This course provides insight into the current state-of-art research where metals are used in technologies such as semiconductors, batteries, solar cells, superconductors, and where metals are used in life such as photochemical processes, nitrogen fixation. This course showcases the importance of understanding the role of the metal in these systems. The key components of structural characterization relevant to this understanding are covered and the function derived from the structure expanded. The way chemistry can be used to tune structure and hence properties is shown to underpin all of these technologies and processes in life.

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    Medicinal Organic Chemistry

    Course Coordinator: A/Prof Luke Hunter

    Prerequisites: CHEM2021 and CHEM3021 (Organic)

    Synthesis of new organic molecules is a core skill that lies at the heart of medicinal chemistry. The development of a new drug, from the design stage to eventual introduction into the clinic, is enabled by comprehensive synthetic skills. This course will explore a range of important techniques necessary for the synthesis of complex organic architectures: synthetic strategy and the use of protecting groups, an introduction to asymmetric synthesis, and polymer-supported synthesis of bimolecular including peptides and nucleic acids.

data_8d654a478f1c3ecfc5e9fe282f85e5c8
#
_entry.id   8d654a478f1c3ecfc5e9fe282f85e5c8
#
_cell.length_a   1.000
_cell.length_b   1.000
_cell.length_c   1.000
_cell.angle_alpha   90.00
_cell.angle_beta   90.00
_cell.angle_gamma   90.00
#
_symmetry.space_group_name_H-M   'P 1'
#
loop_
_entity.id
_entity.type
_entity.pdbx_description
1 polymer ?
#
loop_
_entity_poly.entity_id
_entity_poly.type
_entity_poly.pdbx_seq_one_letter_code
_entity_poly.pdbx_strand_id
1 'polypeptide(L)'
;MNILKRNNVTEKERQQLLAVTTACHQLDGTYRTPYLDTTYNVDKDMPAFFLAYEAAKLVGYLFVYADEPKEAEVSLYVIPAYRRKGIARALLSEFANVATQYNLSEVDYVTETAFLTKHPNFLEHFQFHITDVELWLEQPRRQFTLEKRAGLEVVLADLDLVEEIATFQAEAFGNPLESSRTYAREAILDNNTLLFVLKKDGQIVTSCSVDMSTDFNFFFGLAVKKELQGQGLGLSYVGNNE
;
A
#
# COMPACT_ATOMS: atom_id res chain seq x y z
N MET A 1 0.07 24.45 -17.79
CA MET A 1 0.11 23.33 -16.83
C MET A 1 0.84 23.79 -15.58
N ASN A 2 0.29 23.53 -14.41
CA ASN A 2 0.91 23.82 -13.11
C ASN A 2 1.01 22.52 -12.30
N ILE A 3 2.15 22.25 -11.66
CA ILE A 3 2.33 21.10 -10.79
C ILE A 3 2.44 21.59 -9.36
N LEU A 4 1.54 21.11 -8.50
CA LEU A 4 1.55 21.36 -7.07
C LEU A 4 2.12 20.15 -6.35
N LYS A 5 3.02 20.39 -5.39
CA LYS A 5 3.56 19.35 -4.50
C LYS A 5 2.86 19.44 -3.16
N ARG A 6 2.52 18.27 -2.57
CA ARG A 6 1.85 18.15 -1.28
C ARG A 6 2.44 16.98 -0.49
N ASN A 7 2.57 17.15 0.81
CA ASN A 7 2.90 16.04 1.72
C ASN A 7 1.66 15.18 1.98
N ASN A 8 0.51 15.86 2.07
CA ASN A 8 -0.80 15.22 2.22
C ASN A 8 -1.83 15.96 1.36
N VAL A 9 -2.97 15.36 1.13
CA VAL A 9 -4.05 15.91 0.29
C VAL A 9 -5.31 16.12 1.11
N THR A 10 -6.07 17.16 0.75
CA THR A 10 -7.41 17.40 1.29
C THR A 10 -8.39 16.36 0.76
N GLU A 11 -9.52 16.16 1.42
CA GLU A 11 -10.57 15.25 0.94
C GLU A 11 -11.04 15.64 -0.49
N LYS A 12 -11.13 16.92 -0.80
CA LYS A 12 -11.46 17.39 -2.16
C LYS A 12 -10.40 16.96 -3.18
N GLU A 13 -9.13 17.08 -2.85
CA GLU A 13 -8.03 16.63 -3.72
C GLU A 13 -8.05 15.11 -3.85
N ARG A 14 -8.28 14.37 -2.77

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    Chemistry of Materials

    Course Coordinator: A/Prof. Kilian

    Prerequisites: CHEM2011 (Physical) and CHEM2041 (Analytical)

    Chemistry is fundamental not just to the design of small molecules, but increasingly to the preparation of materials ranging from hard colloidal nanomaterials to soft complex macromolecular architectures. These materials have been used by humans throughout the ages: from the Lycurgus Cup of ancient Rome to natural polymers such as wool and silk. This course will explore the synthesis and characterisation of such materials, as well as the physical chemistry that underpins their behaviour both in solution and in the solid state. A particular emphasis will be placed on chemistry at the interface, the modification of surfaces, and the self-assembly of block copolymers for the preparation of nanostructures materials.

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    The Chemistry of Catalysis, Systems and Biology

    Course Coordinator: A/Prof. Ball

    Prerequisites: CHEM2021 (Organic) and CHEM2031 (Inorganic)

    Building on student’s existing background in both organic and inorganic chemistry, this course provides an understanding of the parallels between the function of synthetic and biological molecules, including enzymes. The parallels in the areas of catalysis and the formation of complex and self-assembled structures through intermolecular (supramolecular) interactions will be detailed. In this course you will learn about fundamental concepts and techniques in organic and organometallic catalysis, self-assembly & supramolecular chemistry and the chemistry of biological assemblies and enzymatic catalysis.

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    Chemistry Work Placement 1

    Course Coordinator: A/Prof Luke Hunter